Display of books

PROUD HISTORY OF LOCAL LITERARY LINKS

According to Southern Highlands Business Chamber President, Mr Garry Barnsley OAM, the Southern Highlands has more than enough local literary connections to justify its claim to be acknowledged as Australia’s booktown.

“Australia’s only Nobel Prize winner for literature, no less a literary figure than the renowned Patrick White, spent early school days at Tudor House in Moss Vale which he described as ‘far enough from Sydney to foment terror in the heart of a timid, introspective child … the climate was bracing.’

“The quote is from White’s autobiography Flaws in the Glass published in 1981.

“In more recent times, Moss Vale has become a major book distribution centre. Harper Collins is a significant local employer through its warehouse in Yarrawa Road. Moss Vale residents will remember historian Rachel Roxburgh and novelist F J Thwaites – there is even a street named after him.”

Major historical firsts.

In researching local literary connections for the booktown project, Mr Barnsley is grateful to acknowledge the insight of Burradoo resident Mr Rowan Cahill.

“Besides being a popular teacher at Bowral High School, Rowan is a published historian and journalist who drew to my notice a host of Australian literary figures with a Southern Highlands connection. For example, his research reveals that the district actually has a couple of major historical firsts, mightily overlooked, associated with literature for children and female authorship. In 1841 Charlotte Barton wrote the first book for children to be published in Australia (‘A Mother’s Offering to Her Children’). Her youngest daughter Caroline Louisa Atkinson wrote several novels including Gertrude the Immigrant (1857) the first work of fiction by an Australian-born woman. Their residence at Oldbury Farm in Sutton Forest is acknowledged as one of the great historic homes of the Southern Highlands.

Starlight’s Trail.

“Berrima gaol gets a mention in Robbery Under Arms (1888). Rolf Boldrewood (Thomas Alexander Browne) has his hero Dick Marston and bushranger Captain Starlight escape from the gaol. Local bushwalkers still go in search of Starlight’s Trail in the bush near Hilltop. The uncle of NSW Governor, Gordon Samuels, served as an officer of the Guard at Berrima Prison during the Great War, publishing ‘An Illustrated History of Australian Internment Camps’.

“In recent years Berrima has been home to poet Grace Perry, radio serialist Gwen Meredith (Blue Hills) and poet John Millett.

Our Don Bradman.

“Sir Donald Bradman is inextricably linked to Bowral and his cricketing eminence needs no elaboration – but he is also a fine writer and his autobiography A Farewell to Cricket (1950) has recently been re-published. His book ‘The Art of Cricket’ is still widely read and acknowledged as a leading coaching text.

“Paul White, author of the popular Jungle Doctor books was born in Jasmine Street. He grew up here during the 1910s and 1920s and went on to work in Africa as a doctor and Christian missionary. He wrote about his experiences in a series of books that have been translated into more than 70 languages.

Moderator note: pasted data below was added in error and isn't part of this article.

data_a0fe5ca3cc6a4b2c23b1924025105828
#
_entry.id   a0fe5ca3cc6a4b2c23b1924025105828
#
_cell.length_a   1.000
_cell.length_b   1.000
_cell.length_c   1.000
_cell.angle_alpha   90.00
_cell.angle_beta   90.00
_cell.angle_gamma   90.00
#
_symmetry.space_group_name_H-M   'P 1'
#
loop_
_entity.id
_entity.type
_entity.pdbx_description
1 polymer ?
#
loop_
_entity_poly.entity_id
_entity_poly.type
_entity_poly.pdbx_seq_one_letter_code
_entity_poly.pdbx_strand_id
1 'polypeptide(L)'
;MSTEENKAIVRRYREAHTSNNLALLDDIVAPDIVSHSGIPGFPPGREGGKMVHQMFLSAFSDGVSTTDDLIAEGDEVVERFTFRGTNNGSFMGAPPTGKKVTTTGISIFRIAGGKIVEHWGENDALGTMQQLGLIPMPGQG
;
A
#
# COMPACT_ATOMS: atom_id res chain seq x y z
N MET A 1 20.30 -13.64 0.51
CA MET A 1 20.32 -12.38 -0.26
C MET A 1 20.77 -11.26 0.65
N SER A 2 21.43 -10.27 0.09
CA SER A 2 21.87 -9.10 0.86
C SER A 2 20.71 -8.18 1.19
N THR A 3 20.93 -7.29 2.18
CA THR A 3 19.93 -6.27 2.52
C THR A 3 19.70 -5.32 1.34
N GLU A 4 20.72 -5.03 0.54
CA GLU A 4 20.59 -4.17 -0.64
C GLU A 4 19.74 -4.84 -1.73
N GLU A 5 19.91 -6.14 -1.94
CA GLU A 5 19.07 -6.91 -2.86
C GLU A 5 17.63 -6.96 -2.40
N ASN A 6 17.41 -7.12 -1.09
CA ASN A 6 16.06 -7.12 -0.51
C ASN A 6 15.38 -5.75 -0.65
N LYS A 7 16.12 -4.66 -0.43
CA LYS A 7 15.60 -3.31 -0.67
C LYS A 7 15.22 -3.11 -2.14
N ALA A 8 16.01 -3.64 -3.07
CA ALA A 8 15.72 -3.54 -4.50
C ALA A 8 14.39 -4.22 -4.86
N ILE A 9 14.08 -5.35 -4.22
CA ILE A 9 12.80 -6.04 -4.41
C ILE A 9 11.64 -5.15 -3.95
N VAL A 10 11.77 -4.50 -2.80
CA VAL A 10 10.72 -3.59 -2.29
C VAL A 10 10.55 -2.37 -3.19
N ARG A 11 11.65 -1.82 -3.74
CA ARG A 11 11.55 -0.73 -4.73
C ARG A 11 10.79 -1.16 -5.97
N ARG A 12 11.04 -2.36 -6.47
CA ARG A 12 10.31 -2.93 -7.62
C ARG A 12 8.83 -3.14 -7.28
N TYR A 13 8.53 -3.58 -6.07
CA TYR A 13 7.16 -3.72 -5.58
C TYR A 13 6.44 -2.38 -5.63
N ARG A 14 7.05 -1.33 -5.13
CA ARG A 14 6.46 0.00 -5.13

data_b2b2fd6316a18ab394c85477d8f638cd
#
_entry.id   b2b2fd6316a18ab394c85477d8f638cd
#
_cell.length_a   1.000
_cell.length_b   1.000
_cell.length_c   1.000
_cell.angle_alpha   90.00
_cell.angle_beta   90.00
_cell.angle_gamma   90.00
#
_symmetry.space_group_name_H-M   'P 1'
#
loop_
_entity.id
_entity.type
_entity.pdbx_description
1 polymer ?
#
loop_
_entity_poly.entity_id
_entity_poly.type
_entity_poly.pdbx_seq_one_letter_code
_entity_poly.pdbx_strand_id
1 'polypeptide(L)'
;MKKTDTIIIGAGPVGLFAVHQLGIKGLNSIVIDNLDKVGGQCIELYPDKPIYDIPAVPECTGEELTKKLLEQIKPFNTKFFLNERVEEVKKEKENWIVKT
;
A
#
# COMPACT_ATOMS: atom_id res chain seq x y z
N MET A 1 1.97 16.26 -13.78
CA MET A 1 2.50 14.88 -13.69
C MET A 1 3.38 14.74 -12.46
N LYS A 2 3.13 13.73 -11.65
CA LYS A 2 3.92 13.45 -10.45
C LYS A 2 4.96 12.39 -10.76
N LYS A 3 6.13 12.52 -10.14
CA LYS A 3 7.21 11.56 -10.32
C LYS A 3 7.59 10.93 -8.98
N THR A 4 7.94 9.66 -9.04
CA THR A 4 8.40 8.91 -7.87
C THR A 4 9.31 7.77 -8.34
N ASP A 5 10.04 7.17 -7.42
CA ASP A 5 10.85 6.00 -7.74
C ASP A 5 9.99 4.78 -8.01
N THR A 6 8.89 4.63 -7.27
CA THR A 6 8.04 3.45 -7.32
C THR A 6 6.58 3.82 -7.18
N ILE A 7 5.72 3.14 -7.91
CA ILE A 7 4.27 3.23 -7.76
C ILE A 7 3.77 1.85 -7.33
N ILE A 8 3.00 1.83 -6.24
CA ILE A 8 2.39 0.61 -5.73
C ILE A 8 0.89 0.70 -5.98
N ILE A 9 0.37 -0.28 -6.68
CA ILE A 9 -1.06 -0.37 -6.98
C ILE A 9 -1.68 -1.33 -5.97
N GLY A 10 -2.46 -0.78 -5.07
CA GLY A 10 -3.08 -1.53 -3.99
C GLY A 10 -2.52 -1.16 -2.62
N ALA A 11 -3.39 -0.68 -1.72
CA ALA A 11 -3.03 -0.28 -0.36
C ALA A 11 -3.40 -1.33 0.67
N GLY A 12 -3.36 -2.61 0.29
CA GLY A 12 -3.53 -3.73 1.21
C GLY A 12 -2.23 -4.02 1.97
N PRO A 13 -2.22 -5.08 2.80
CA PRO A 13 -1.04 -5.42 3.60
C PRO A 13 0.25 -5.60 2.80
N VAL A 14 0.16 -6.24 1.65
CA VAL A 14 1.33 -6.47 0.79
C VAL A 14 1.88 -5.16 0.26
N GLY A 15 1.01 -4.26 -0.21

“Another well-known Bowral literary figure is Arthur Upfield, creator of the aboriginal detective Napoleon Bonaparte (the hero of the famous ‘Bony’ books). He lived at 3 Jasmine Street and his literary executors still administer the worldwide copyright of his works from Bowral. His books still have a strong global following, especially in Eastern Europe where they are translated and published in multiple languages.

“Until his recent death, novelist, playwright and film producer Maslyn Williams made Bowral his home – and we still enjoy the local company of author, critic and biographer Clement Semmler, as well as publisher Kenneth Wilder OAM, honoured for his lengthy contribution to the Australian publishing industry.

“Mittagong has a rich literary heritage through Frensham School attended by authors such as Nancy Keesing and Joan Phipson.

“Bundanoon is now home to one of Australia’s leading contemporary writers, David Foster.

“P L Travers (creator of Mary Poppins) is another historical literary link to Bowral but we also have contemporary women writers resident here in Jennifer Fisher, Jane Nicholas and Annette Hinde, all working in the field of needlecraft. Cartoonist James Kemsley lives at Welby where he continues to produce the famous image of Ginger Meggs, now developing a following beyond the shores of Australia.

Destination for booklovers.

“I am bound to have omitted mention of other significant literary figures who have made a contribution to the identity of the Southern Highlands. The important thing to know is the depth of literary heritage that we enjoy here and the opportunity that this offers to promote the Southern Highlands as a destination for booklovers.

“Wingecarribee Shire Council can also take a bow through its initiative in developing the new Bowral Central Library, surely one of the finest country libraries in Australia under the leadership of librarian Jean Jamieson.

“Certainly, the Southern Highlands Business Chamber is keenly interested in developing new business initiatives for the Southern Highlands and that is why I am delighted to join with Paul McShane and the other booksellers in the Highlands to advance the booktown concept. The idea has emerged from an

audit of the wealth of resources that we have here. Other good ideas are sure to be on the verge of discovery” Mr Barnsley concluded.